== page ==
Today's retirement may look nothing like your parents' or
grandparents'. People live longer, benefits grow thinner, and health-care costs
rise. Review your financial situation and start planning early so that this new
retirement doesn't catch you unprepared.
The new environment you retire in is a very mixed bag –
there's good news, bad news and unpredictable elements. You can live longer
than ever, and stay active into your 70s, 80s and beyond. But to support a
longer life, you may end up working long past 65, even if you are reluctant to.
Your aging parents live longer and may need your help. Your adult children may
need financial support, too.
All these challenges require more planning than ever. It's
never too early to begin thinking and planning for the new retirement. Times
1. You may work past 65. The average retirement age was
57 in the 1990s. Now it's 62 and likely to continue to rise. It's great to keep
working if you love your job, but you may have to delay retirement or work
part-time because of insufficient savings – even if you hate what you do and
you can't wait to retire.
2. You have a longer retirement to finance. A man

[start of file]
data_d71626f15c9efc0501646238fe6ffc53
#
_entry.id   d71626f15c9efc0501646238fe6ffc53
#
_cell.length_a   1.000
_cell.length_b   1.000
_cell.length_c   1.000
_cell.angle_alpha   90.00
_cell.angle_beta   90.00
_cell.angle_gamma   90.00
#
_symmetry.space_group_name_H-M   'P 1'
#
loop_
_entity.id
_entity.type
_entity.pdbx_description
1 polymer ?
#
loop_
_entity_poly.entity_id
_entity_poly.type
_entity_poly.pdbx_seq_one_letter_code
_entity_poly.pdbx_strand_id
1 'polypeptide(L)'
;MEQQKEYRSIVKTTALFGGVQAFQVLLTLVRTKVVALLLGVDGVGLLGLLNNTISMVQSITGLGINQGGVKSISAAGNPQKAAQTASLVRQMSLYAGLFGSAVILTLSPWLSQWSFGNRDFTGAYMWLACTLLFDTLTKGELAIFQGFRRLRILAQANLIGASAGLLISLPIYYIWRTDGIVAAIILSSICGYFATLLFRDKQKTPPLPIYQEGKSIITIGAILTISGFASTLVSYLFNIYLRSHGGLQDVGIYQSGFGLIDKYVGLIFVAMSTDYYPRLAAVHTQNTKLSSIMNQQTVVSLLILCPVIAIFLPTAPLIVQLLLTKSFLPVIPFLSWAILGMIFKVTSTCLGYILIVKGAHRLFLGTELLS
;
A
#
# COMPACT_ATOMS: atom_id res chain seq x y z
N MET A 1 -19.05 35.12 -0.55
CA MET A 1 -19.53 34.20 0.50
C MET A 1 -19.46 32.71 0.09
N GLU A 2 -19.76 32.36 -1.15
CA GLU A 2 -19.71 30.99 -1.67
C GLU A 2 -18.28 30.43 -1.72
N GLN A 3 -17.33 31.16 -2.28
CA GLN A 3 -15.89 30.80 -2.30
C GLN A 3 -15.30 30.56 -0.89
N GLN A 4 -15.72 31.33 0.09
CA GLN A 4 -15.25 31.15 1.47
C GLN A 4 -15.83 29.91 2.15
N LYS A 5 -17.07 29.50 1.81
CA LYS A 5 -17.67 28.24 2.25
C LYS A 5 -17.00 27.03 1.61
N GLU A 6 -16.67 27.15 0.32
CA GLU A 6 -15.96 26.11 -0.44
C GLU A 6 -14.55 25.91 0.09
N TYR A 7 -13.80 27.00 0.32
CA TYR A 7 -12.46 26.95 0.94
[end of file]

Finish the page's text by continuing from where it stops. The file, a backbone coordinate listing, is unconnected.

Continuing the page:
reaching 65 today can expect to live until 84, and a woman 86, the Social
Security Administration says. And those are just averages. You may have 30 years
3. It may cost you more to be retired. My old 1990s
financial planning textbook says your living expenses typically decrease 20%
after you retire, but the new retirement carries a higher price tag – primarily
from increased health-care costs. Ballooning medical expenses can quickly
consume your savings.
4. You don't plan for one person. Perhaps your parents
are still alive when you retire. They may need a financial hand for medical and
living expenses. Your children or grandchildren may still rely on your support,
as young adults now take longer to reach financial independence.
5. Government benefits are spread thin. Social Security
for higher income retirees may end up with a haircut. Medicare also may go this
route, charging wealthier retirees more than poor retirees to avoid running out
Facing this new retirement, you need Social Security
alternatives and an investment portfolio that funds expenses for 30 or more
years. You need to rebalance and reconfigure that portfolio regularly to take
on board falling or rising interest rates, inflation or deflation and higher or
lower stock markets. The new retirement may also mean moving to a less
expensive or more tax-advantaged state – or out of the U.S. altogether.
here to access the full article on USA Today.